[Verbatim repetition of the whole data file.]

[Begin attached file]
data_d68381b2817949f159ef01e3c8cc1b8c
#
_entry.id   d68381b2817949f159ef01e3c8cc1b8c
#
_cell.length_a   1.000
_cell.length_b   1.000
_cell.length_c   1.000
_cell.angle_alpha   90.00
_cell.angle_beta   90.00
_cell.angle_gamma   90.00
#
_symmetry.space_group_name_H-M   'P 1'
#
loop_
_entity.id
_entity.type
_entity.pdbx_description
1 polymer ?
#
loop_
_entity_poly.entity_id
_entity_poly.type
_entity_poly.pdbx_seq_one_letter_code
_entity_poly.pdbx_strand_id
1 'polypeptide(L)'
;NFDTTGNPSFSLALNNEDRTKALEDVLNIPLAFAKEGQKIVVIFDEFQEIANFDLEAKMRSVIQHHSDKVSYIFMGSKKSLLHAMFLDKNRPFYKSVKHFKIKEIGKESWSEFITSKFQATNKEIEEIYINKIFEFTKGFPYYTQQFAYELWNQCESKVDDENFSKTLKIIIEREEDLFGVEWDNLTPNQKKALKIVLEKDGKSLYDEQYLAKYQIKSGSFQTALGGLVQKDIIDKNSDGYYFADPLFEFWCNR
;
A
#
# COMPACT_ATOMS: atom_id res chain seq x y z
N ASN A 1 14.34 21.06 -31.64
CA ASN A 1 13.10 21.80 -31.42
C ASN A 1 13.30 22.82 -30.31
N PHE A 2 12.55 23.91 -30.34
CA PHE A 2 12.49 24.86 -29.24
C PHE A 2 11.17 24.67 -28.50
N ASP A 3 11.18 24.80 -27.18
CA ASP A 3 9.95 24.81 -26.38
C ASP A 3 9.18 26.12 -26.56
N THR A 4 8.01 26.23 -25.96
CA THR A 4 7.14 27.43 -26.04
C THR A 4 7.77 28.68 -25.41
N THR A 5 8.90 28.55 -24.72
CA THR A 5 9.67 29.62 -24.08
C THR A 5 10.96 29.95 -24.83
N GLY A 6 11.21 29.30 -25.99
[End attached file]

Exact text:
data_d68381b2817949f159ef01e3c8cc1b8c
#
_entry.id   d68381b2817949f159ef01e3c8cc1b8c
#
_cell.length_a   1.000
_cell.length_b   1.000
_cell.length_c   1.000
_cell.angle_alpha   90.00
_cell.angle_beta   90.00
_cell.angle_gamma   90.00
#
_symmetry.space_group_name_H-M   'P 1'
#
loop_
_entity.id
_entity.type
_entity.pdbx_description
1 polymer ?
#
loop_
_entity_poly.entity_id
_entity_poly.type
_entity_poly.pdbx_seq_one_letter_code
_entity_poly.pdbx_strand_id
1 'polypeptide(L)'
;NFDTTGNPSFSLALNNEDRTKALEDVLNIPLAFAKEGQKIVVIFDEFQEIANFDLEAKMRSVIQHHSDKVSYIFMGSKKSLLHAMFLDKNRPFYKSVKHFKIKEIGKESWSEFITSKFQATNKEIEEIYINKIFEFTKGFPYYTQQFAYELWNQCESKVDDENFSKTLKIIIEREEDLFGVEWDNLTPNQKKALKIVLEKDGKSLYDEQYLAKYQIKSGSFQTALGGLVQKDIIDKNSDGYYFADPLFEFWCNR
;
A
#
# COMPACT_ATOMS: atom_id res chain seq x y z
N ASN A 1 14.34 21.06 -31.64
CA ASN A 1 13.10 21.80 -31.42
C ASN A 1 13.30 22.82 -30.31
N PHE A 2 12.55 23.91 -30.34
CA PHE A 2 12.49 24.86 -29.24
C PHE A 2 11.17 24.67 -28.50
N ASP A 3 11.18 24.80 -27.18
CA ASP A 3 9.95 24.81 -26.38
C ASP A 3 9.18 26.12 -26.56
N THR A 4 8.01 26.23 -25.96
CA THR A 4 7.14 27.43 -26.04
C THR A 4 7.77 28.68 -25.41
N THR A 5 8.90 28.55 -24.72
CA THR A 5 9.67 29.62 -24.08
C THR A 5 10.96 29.95 -24.83
N GLY A 6 11.21 29.30 -25.99